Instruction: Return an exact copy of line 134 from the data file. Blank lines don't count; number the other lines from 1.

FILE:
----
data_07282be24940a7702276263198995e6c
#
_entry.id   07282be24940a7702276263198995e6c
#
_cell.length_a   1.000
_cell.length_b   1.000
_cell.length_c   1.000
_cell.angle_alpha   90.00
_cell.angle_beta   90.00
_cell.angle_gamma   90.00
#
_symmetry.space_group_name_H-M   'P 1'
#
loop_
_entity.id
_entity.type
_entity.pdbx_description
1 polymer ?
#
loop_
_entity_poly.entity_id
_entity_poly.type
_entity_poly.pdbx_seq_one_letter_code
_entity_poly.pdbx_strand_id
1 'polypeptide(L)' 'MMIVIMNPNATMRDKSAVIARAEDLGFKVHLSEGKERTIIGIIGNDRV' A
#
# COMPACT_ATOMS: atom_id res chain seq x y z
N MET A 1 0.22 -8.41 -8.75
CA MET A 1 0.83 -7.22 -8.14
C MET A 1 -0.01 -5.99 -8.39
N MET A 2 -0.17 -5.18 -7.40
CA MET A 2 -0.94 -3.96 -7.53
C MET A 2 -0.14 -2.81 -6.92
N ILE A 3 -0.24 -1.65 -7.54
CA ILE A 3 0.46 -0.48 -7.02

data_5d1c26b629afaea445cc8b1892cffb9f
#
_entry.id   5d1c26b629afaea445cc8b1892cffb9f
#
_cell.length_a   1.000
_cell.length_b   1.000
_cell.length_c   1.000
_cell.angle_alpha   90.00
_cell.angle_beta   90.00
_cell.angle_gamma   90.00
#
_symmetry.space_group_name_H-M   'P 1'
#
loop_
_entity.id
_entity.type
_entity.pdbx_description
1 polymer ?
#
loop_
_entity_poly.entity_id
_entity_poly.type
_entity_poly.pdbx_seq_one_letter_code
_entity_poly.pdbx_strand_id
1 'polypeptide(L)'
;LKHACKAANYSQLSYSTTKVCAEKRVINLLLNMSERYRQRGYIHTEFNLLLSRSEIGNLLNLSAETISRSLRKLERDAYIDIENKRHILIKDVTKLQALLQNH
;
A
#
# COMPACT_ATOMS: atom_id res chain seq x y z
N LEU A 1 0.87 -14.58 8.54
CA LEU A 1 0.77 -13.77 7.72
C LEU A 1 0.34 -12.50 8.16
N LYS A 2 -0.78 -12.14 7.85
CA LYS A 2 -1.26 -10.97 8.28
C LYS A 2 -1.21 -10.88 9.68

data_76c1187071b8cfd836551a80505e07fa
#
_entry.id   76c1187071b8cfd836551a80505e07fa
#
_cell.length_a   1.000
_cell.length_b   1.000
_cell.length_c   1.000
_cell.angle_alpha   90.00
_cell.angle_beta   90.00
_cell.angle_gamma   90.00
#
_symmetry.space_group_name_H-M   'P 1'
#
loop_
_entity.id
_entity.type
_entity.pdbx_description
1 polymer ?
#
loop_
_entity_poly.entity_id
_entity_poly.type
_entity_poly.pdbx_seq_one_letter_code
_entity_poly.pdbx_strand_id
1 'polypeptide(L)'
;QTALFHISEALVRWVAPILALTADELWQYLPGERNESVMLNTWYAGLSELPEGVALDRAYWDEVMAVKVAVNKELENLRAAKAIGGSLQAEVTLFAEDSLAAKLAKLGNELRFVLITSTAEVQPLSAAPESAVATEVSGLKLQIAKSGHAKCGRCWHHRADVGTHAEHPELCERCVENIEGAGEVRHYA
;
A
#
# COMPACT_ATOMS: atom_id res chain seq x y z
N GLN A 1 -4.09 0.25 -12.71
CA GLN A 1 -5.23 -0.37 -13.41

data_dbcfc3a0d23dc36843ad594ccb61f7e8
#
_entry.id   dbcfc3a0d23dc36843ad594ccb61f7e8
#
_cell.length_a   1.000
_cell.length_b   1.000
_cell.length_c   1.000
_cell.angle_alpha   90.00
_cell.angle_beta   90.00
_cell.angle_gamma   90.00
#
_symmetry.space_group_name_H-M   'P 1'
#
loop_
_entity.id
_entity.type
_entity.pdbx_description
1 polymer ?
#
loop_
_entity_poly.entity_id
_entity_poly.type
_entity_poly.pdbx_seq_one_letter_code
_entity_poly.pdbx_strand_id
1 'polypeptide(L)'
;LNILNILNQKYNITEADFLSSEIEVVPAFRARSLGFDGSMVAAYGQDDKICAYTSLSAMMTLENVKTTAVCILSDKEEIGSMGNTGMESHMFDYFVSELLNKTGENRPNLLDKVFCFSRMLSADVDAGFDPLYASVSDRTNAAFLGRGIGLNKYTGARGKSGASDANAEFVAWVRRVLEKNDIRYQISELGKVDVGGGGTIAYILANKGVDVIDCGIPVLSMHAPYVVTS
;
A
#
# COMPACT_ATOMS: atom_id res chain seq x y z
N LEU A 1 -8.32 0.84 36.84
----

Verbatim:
N LEU A 1 -8.32 0.84 36.84